4. So, I have been training Muay Thai for about a year, and finally had my first fight Nov 6. I wanted to share my experience and maybe get some feedback from the more experienced fighters on the forums about what my training priorities should be for my next fight. Obviously, my trainer has some strong opinions, but I like to get different perspectives The fight was sanctioned under ISKF rules in Florida, which means no elbows and very limited clinch. This is going to be a long post, so please feel free to skip to the end, where there is a link to the youtube video. I am 5'8", and walk around at 140lbs. I had planned to fight at 135lbs, but about 2 weeks out from the fight, the promoter told me I needed to be at 130lbs if I wanted a match. I was very unenthusiastic about cutting weight, but desperate to fight (I had been waiting several months for a match) so I followed the advice in this blog post: http://fourhourworkweek.com/2008/01/18/how-to-cut-weight/ and managed to come in 128lbs. My opponent was 5'2", weighed 129lbs, and had a record of 2 wins and 1 draw. I felt like shit the last week of training because of the lack of carbs. But it was 'day before' weigh-ins, so I had time to rehydrate and refuel. I had some pre-fight anxiety, which I wrote about thusly: "So I am less than a week away from my first fight. I keep thinking to myself "I must be crazy. Why did I agree to do this?" I'll be sitting calmly at work, and suddenly get a shot of adrenaline as I think of my opponent, as I picture entering the ring. I keep thinking of the worst things that could happen. I'm not really afraid of being knocked out, although that would be bad. It's more like the nightmares I used to have, where I'm so angry and I want to hurt someone but all my movements are in slow motion and nothing seems to land. And I'm scared of gassing out: of being so exhausted that my arms and legs feel so heavy and dead. Those are the things I fear: being helpless and tired and dumb. Everyone warns me about the adrenaline dump, and tells me that once I'm in the ring I won't be able to think and I'll just throw whatever my body remembers best. I've written a list of 8 techniques that I'm going to carry in my pocket until the day of the fight. Four of the techniques are "reaction techniques", and four are "initiation techniques". I think that should be enough." (For those that are curious, my list was "1. Jab 2. Teep 3. Parry to punch 4. Parry to Knee 5. Leg kick 6. Hook to kick 7. Jab, cross, switch kick and 8. Superman punch". In retrospect, kind of silly. But I found it very comforting.) Writing down my fears really helped me to process them. I realized the things I was actually afraid of (being totally helpless, getting totally gassed) would be nearly impossible considering I had been training Muay Thai for 3 hours a day, 6 days a week, for over a year. Yes I could lose the fight, but I had done everything my trainer told me to do to prepare, and I wasn't going to embarrass myself or the gym. Reading Sylvie's blog posts also helped me to keep perspective. The day of the fight came, and I was almost last on the card (I think I was the 20th fight?). We got there at 4pm, and I didn't fight until after midnight. I managed to take a nap in the 'locker' room, and stayed bizarrely calm the whole time. I'm generally a pretty anxious person, so I expected to be a bundle of nerves, but it just wasn't the case. Several fighters from our gym fought back-to-back, so I didn't really get much of a warm up, and didn't get a thai oil massage. My trainer is very traditional, and was clearly unhappy and superstitious about it, but I kind of just shrugged it off. In a way, the fight felt pre-determined to me. Either I had internalized the techniques, or I hadn't. I kept thinking of a quote from Muhammad Ali "The fight is won or lost far away from witnesses - behind the lines, in the gym, and out there on the road, long before I dance under those lights." I had a huge physical advantage with my height, and while there are absolutely people who train harder, I felt fairly well conditioned. Then the fight happened. I kept expecting a shot of adrenaline, but it never came. I don't know if that's good or bad. I kept thinking "Surely as I warm up, I'll start getting excited". Nope. "Surely as I stand on deck, I'll get pumped". Nope. "Surely when I walk into the ring and see my opponent, my heart will start racing". Nope. "When the bell rings, THEN I will go into Beast Mode". NOPE. It was very weird. I just felt calm and detached, and totally in control of the fight. Watching the video afterwards was hard though. I did some things 'right', but so much I did wrong. I controlled the pace and the distance and landed some good knees. But everything looks so SLOW and I looked so LAZY. My guard is terrible: I keep leaning back and wildly swinging my arms when I should be keeping them tight and leaning into her punches. I could hear my corner screaming at me to "Go forward! Engage!" and I straight up ignore them because I was out of breath, felt like I was winning, and wanted to play it safe. After the fight, my trainer was clearly very frustrated with me, but didn't lay into me too hard because I had won. But he felt that I probably could have KOed or TKOed her if I had just followed up more after rocking her. I have mixed feelings about this. Obviously, it's preferable to end the fight decisively without letting it go to the judges. On the other hand, I felt very dominant, and it seems strategically advantageous to keep something in 'reserve' for my next fight. I don't know. Or maybe ultimately I'm just lazy and like to do the bare minimum, haha. Here's the fight. I am the very tall one with purple shorts: Comments and criticisms welcome!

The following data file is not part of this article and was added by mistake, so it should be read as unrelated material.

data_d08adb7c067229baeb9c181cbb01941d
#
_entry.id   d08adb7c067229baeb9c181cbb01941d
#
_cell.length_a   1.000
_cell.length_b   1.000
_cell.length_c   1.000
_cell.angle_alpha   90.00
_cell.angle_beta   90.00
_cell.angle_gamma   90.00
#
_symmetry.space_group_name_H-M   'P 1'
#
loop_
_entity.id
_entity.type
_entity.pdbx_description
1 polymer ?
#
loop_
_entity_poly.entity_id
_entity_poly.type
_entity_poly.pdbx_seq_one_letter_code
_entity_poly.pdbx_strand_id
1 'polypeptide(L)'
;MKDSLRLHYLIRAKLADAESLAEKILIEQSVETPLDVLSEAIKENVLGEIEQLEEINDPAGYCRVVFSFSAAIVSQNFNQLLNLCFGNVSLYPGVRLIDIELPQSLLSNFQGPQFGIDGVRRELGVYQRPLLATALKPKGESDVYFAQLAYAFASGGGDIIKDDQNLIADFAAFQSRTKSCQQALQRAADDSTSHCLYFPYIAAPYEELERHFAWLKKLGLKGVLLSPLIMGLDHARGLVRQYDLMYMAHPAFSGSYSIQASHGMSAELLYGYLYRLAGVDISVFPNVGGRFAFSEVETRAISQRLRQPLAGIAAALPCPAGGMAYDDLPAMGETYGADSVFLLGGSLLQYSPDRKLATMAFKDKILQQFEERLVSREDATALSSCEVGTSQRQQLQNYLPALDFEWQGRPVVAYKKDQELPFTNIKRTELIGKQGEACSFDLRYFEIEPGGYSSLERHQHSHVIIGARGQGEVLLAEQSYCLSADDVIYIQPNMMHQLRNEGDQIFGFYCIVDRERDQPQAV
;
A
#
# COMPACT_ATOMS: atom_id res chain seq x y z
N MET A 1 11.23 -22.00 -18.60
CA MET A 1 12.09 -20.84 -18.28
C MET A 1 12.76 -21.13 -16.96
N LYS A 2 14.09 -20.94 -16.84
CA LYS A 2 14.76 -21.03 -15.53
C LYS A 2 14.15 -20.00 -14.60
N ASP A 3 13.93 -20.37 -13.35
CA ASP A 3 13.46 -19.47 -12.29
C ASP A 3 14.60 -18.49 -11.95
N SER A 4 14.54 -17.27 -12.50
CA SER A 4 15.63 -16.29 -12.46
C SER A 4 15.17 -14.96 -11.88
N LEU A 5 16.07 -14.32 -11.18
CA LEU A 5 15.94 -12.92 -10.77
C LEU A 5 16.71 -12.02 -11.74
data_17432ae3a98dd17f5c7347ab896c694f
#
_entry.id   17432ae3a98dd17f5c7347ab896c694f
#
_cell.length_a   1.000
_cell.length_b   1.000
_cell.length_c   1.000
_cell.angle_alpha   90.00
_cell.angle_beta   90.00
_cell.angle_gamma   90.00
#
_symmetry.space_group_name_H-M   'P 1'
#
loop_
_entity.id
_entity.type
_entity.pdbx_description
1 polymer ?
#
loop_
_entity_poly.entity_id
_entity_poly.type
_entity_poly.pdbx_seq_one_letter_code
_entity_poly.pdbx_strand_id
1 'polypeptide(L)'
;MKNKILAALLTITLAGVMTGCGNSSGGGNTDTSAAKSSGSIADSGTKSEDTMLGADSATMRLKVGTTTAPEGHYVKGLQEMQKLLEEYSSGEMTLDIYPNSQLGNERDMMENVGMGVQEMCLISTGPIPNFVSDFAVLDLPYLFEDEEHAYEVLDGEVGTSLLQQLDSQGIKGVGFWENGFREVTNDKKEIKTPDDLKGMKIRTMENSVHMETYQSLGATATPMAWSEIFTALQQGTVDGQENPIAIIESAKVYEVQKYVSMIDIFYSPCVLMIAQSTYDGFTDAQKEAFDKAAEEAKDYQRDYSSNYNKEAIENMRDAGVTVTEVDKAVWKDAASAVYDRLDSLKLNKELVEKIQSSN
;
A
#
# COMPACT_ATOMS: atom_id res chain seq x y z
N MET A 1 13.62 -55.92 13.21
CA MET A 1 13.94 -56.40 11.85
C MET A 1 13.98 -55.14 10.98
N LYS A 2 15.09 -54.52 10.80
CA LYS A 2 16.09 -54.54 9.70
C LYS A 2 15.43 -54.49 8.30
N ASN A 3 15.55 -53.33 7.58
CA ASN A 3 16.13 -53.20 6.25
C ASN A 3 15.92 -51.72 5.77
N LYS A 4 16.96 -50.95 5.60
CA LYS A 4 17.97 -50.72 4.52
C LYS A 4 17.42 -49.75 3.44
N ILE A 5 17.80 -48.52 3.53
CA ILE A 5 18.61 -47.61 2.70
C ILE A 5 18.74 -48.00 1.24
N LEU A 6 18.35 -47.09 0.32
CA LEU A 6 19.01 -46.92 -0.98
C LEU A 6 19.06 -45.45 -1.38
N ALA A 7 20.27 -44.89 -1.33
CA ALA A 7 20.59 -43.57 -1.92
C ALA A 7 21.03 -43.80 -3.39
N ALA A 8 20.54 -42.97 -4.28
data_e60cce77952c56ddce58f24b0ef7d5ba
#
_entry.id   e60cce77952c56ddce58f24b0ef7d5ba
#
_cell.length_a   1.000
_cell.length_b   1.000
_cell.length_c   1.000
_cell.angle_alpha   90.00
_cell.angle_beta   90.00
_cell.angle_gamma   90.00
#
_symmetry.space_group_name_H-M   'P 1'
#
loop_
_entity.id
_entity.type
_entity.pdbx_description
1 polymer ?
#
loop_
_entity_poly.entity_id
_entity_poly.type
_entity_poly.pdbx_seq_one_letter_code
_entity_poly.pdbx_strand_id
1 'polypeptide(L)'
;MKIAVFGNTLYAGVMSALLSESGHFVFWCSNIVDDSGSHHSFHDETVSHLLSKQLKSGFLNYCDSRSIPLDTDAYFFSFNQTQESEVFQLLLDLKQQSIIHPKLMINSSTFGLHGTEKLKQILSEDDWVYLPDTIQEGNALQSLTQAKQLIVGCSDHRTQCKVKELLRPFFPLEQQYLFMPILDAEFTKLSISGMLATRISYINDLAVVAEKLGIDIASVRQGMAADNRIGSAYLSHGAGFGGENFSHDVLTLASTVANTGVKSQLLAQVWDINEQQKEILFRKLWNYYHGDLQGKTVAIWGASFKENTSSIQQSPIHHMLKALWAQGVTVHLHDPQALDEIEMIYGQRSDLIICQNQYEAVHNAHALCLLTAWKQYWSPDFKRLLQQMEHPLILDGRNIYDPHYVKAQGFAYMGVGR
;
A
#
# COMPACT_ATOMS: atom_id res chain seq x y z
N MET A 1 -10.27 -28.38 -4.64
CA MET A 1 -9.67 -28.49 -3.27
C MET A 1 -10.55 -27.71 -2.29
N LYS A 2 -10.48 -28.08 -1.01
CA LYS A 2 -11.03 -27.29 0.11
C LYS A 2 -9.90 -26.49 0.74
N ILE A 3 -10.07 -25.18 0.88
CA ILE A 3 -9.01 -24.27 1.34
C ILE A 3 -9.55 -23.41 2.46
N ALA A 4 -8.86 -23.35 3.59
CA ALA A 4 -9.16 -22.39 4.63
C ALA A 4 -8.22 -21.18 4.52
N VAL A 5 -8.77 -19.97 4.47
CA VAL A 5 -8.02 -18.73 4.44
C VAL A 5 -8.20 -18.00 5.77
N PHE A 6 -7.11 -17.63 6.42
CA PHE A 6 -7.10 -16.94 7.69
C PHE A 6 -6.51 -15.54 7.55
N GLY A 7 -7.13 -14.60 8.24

5. Hi Sylvie, I have two questions for you and if you have time, it would be great to hear your opinion on my situation. Firstly, I am currently training at a gym in Chiang Mai area and my original plan was only to train here for 1 month and then go to Bangkok to a gym owned by a famous fighter in October for 1 month, however, after checking out that gym for a morning session I really did not like the area that it is located in (I'm not sure that I would feel safe going for a run there by myself), and I am questioning if I would be taken seriously there, whether I would get the kind of training that would help me get to the next level rather than treating me like a beginner, so I am now contemplating whether I should extend my stay at my current gym to two months or should I still go to another gym so that I get some variety of technique...To be honest, I like how detailed oriented the trainers at my current gym are and that they are picking up on the small things that I didn't know I was doing wrong (although everything I thought I knew has been corrected so many times that it left me wondering if I actually know anything at all and what it was that I was learning/doing for the last 2.5 years, lol), but I feel like I am not learning any new techniques and only get corrected on the techniques that I already have, so I started paying for private sessions (I've done 2 so far and don't know if I should keep going with that) so that I can learn some clinch, since the group clinch sessions are pretty short (maybe 15 minutes at the end of the afternoon session), and to also do some sparring since there doesn't seem to be much sparring happening and the one session that they called boxing sparring was pretty short too and I got put in a ring with a bunch of complete beginners who didn't know how to control their punches and so it was just me trying to avoid any of the wild haymaker punches, while the trainer that was in our ring was jus watching and not saying anything, so I don't know if this is the norm in Thai gyms and this is how they conduct their sparring sessions so would going to another gym be really that different? Do you think it would be a good idea for me to train at another gym after my 1 month at my current gym or do you think I would be making it worse since the other gym would spend time to teach me "their way" of doing things and I would be basically unlearning again what I thought I knew? Or should I stay here at my current gym so that I can put in enough time to learn one style the right way and continue to do private sessions to fill in the gaps from the group sessions? Secondly, I also wanted to try fighting in Thailand but I have never been in a fight that had the use of elbows allowed (I've only done 2 in house fights so I doubt that it counts for much) and I am wondering if these kind of basic sparring sessions at my current gym would prepare me for the use of elbows in a real fight, or would actually help me prepare for any fight at all. When you do sparring at the gym where you train, do you ever practice throwing elbows (in a controlled way) during sparring or is it something that only gets practiced on the pads? I also don't know if I should bring up the fact that I was hoping to be able to get a fight towards the end of my training at this gym or if I am expected to wait to be asked whether it is something I want to do? I feel almost embarrassed now to ask for a fight after having received so many corrections of my technique which up until now I thought was decent (I certainly didn't think that it was perfect but I didn't think that I needed so many corrections), and it actually left me feeling pretty disappointed in myself since I work hard when I train back home, but it almost now seems like it was all wasted effort and that the training that I was getting at home and thought of as being quiet good is not good enough. Do you think if I mention that I want to fight I would get better/different training or would I be laughed at for even asking? Also, do you know if you might be getting any fights in Chiang Mai? I would love to come and watch at least one of your fights Cheers
  6. Wondering if anyone saw this fight and could comment on Rory's elbow? He landed some elbows, but they didn't really seem to hurt Robbie or cut him. Also, he was attempting to counter jabs and straight crosses with elbows and was often missing. If you didn't see the fight, I was wondering if any of the pros on here could comment on range and elbows, and where you find elbows most effective. Thanks!